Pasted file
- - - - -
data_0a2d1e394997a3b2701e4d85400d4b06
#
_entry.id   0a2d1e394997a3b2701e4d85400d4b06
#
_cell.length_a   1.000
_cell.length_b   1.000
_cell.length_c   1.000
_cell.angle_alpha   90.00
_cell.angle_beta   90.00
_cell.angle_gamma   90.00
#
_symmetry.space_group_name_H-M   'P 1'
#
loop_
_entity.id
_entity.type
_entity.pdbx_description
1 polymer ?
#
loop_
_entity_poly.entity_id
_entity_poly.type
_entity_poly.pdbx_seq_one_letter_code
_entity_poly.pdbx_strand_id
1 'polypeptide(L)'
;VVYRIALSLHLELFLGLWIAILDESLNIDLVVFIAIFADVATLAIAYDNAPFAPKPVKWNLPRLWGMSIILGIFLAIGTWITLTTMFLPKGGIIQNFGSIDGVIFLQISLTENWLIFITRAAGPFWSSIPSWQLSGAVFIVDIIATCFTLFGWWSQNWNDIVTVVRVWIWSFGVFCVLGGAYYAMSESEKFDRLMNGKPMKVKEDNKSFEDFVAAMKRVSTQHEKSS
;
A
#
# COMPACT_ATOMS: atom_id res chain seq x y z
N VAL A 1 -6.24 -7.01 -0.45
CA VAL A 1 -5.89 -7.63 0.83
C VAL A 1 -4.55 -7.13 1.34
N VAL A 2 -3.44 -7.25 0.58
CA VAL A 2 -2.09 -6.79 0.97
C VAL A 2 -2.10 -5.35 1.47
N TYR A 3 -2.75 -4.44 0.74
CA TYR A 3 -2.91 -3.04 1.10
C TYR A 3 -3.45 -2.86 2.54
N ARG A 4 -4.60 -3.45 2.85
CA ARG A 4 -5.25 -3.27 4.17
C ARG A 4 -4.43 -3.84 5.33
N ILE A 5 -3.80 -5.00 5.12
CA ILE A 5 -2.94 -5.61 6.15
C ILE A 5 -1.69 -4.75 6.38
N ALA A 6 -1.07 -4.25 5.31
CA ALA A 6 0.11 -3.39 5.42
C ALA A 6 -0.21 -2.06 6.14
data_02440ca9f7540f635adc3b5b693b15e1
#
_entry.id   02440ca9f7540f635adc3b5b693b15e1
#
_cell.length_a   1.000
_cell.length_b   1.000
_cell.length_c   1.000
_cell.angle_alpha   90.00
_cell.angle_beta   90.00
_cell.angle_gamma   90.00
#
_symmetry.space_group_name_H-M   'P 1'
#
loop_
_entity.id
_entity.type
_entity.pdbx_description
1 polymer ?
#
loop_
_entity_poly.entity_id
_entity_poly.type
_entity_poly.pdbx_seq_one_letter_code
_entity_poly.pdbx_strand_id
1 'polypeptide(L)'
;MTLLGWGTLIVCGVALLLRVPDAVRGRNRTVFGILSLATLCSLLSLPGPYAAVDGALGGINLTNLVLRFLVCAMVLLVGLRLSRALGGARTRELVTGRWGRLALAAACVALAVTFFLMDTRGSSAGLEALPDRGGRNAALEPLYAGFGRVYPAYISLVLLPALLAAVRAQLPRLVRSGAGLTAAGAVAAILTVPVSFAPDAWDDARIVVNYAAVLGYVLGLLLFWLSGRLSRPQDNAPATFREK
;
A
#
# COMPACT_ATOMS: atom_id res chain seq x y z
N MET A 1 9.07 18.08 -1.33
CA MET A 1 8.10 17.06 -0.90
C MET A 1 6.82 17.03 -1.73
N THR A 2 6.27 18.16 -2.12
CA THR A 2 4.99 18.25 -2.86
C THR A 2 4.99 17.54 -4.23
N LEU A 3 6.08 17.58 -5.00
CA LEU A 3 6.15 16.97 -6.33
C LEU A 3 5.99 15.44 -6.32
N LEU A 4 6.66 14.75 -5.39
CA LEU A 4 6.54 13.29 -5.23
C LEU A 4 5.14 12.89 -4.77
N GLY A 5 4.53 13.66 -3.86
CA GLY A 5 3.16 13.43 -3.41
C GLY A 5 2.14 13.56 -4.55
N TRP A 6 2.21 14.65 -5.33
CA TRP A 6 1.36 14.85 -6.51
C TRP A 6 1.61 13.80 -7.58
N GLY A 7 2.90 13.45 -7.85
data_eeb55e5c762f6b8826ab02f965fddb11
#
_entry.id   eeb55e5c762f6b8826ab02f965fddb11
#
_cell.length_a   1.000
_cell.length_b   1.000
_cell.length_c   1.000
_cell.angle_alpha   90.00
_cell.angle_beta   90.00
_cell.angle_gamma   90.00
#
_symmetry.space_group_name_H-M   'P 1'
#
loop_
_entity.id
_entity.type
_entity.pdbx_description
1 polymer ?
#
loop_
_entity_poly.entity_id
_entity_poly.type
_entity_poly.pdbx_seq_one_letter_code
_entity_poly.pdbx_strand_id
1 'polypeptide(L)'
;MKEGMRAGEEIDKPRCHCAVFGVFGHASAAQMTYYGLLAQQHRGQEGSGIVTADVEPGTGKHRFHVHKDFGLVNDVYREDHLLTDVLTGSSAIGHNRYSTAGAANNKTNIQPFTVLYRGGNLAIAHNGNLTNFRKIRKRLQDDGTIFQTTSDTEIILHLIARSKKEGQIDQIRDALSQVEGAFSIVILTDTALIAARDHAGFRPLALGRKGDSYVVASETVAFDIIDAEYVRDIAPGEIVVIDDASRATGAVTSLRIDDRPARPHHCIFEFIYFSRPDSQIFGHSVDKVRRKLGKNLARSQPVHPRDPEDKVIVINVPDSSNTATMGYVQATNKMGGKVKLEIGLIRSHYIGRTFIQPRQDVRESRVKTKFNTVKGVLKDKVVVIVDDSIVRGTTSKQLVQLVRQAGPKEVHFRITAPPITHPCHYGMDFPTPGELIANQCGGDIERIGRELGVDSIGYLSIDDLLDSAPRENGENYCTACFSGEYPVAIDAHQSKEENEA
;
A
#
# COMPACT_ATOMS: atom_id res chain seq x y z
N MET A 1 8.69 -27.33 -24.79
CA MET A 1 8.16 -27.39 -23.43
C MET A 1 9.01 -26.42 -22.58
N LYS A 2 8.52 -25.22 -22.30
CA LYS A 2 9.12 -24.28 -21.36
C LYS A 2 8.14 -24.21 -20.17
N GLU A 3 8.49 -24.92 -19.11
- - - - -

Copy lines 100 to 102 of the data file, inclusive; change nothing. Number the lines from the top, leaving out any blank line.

_entry.id   eeb55e5c762f6b8826ab02f965fddb11
#
_cell.length_a   1.000